For the first time in the index's history, Tel Aviv has come out as the world's most expensive city. Photo/AFP
All over the world, it's been a tough year on wallets.
Supply-chain blockages and changing consumer demand have pushed up the cost of living in many of our biggest cities, according to new research published Wednesday, and inflation is the fastest recorded over the past five years.
One city has been experiencing more rapid change than most, jumping from fifth place to first in this year's Worldwide Cost of Living index released by the Economist Intelligence Unit (EIU).
The Israeli city of Tel Aviv topped the rankings for the first time, overtaking last year's leader Paris, which is now tied in second place with Singapore.
Previous list-topper Singapore fell one slot in 2021. Photo/AFP
The EIU attributes Tel Aviv's sharp rise on the index to increases to grocery and transport prices and the strength of the Israeli shekel against the US dollar.
The 2021 Worldwide Cost of Living index tracks the cost of living across 173 global cities -- 40 more than last year -- and compares the price of more than 200 everyday products and services.
Data for the survey, which has been carried out for more than three decades, is gathered by EIU's global team of researchers each March and September.
The index is benchmarked against prices in New York City, hence cities with currencies that are stronger against the US dollar are likely to appear higher in the rankings.
Zurich and Hong Kong are at Nos. four and five respectively, having held the top spot last year alongside Paris. New York, Geneva, Copenhagen, Los Angeles and Osaka round up the rest of the top 10.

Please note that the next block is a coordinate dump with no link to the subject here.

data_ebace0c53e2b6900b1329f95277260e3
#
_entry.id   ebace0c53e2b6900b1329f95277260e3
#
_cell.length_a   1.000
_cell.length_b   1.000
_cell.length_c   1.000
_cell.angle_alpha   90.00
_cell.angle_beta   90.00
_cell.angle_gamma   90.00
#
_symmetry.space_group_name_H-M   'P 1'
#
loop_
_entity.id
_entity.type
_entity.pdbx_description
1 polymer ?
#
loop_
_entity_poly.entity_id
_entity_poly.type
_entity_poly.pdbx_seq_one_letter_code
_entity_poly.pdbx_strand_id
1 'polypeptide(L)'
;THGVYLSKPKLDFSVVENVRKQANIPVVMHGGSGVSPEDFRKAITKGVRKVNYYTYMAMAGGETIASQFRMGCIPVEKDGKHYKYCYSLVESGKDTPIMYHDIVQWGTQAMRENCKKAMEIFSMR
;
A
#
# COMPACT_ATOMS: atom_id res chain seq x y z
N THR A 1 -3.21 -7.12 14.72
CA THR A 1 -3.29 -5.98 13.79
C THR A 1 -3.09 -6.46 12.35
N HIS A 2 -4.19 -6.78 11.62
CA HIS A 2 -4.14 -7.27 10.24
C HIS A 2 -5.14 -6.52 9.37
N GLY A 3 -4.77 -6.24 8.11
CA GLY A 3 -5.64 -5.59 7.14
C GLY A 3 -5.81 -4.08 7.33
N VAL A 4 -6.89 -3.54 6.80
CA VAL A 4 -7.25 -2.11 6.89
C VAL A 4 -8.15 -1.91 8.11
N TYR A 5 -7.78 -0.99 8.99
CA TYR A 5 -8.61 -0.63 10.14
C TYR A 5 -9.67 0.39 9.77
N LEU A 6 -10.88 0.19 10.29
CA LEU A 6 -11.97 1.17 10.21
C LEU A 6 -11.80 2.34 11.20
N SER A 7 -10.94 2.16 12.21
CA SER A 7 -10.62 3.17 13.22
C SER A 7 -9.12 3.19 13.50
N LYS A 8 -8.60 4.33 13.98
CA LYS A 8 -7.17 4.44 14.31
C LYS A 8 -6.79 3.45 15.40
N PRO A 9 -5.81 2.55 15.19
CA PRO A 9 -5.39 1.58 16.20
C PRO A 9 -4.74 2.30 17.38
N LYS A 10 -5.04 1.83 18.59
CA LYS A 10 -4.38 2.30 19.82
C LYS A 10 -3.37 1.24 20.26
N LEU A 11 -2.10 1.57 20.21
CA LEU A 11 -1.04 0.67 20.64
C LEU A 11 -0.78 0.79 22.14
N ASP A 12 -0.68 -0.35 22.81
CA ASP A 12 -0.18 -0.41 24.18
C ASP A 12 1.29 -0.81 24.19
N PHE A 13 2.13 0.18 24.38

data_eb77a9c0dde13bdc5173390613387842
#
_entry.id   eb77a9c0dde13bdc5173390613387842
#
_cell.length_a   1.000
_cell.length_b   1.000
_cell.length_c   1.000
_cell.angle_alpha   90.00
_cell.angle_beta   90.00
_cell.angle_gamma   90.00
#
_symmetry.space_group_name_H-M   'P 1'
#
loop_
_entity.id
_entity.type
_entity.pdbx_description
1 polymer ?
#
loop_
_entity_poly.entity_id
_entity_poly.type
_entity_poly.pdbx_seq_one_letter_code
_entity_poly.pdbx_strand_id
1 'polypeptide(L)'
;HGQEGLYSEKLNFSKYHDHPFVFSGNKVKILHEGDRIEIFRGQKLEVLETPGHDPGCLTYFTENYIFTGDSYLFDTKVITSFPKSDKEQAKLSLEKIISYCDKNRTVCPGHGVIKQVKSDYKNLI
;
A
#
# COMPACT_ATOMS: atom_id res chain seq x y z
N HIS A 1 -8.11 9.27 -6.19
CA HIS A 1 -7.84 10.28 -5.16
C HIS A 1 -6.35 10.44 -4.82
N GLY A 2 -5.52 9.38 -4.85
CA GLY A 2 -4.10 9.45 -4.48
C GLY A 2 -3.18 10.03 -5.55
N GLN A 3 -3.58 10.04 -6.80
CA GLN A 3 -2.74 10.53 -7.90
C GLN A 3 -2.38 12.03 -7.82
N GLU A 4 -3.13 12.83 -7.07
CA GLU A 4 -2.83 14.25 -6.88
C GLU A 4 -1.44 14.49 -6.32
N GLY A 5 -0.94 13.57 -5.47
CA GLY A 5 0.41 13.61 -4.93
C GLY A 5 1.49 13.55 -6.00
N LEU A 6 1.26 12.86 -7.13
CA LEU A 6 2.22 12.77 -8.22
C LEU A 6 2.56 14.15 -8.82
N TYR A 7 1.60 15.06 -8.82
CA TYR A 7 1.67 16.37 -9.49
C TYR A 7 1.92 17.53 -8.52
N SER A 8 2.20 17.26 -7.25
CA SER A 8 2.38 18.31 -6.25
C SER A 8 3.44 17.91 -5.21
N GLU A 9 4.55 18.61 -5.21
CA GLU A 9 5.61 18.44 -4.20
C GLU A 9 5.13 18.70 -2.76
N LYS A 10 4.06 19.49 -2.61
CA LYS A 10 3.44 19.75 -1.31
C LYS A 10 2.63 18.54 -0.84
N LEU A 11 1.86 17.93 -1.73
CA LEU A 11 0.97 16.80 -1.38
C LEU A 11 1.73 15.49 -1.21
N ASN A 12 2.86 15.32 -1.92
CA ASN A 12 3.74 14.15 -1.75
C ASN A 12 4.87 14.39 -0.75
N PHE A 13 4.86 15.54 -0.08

Hong Kong was at the top of the leaderboard in 2020. Photo/AFP
The upper rankings continue to be dominated by European and developed Asian cities. The lowest-ranking cities are mainly in the Middle East, Africa and less wealthy parts of Asia.
The EIU reports that, on average, prices for the goods and services covered by the index have risen by 3.5% year on year in local-currency terms, compared with an increase of just 1.9% this time last year.
Those much-reported global supply-chain problems have contributed to price rises and the Covid-19 pandemic and social restrictions are still affecting production and trade around the world. With a new coronavirus variant currently causing widespread alarm, these issues won't be going away in a hurry.
Rising oil prices drove a 21% increase in the price of unleaded petrol, reports the EIU, but there were also big price hikes in the recreation, tobacco and personal care categories.
The highest-rising city in 2021 was the Iranian city of Tehran, which jumped 50 places from No.79 to No.29 as US sanctions resulted in shortages and higher prices.
The Syrian city of Damascus once again ranks as the cheapest city in the world, as its war-torn economy continues to struggle. Damascus and Tehran suffered from very high inflation in 2021, as did Caracas in Venezuela and Buenos Aires in Argentina.
1. Tel Aviv, Israel 以色列特拉维夫
2. (tie) Paris, France （并列第二）法国巴黎
2. (tie) Singapore （并列第二）新加坡
4. Zurich, Switzerland 瑞士苏黎世
5. Hong Kong, China 中国香港
6. New York City, New York 纽约
7. Geneva, Switzerland 瑞士日内瓦
8. Copenhagen, Denmark 丹麦哥本哈根
9. Los Angeles, California 美国加州洛杉矶
10. Osaka, Japan 日本大阪
11. Oslo, Norway 挪威奥斯陆
12. Seoul, South Korea 韩国首尔
13. Tokyo, Japan 日本东京
14. (tie) Vienna, Austria （并列第十四）奥地利维也纳
14. (tie) Sydney, Australia （并列第十四）澳大利亚悉尼
16. Melbourne, Australia 澳大利亚墨尔本
17. (tie) Helsinki, Finland （并列第十七）芬兰赫尔辛基
17. (tie) London, UK （并列第十七）英国伦敦
19. (tie) Dublin, Ireland （并列第十九）爱尔兰都柏林
19. (tie) Frankfurt, Germany（并列第十九）德国法兰克福
19. (tie) Shanghai, China（并列第十九）中国上海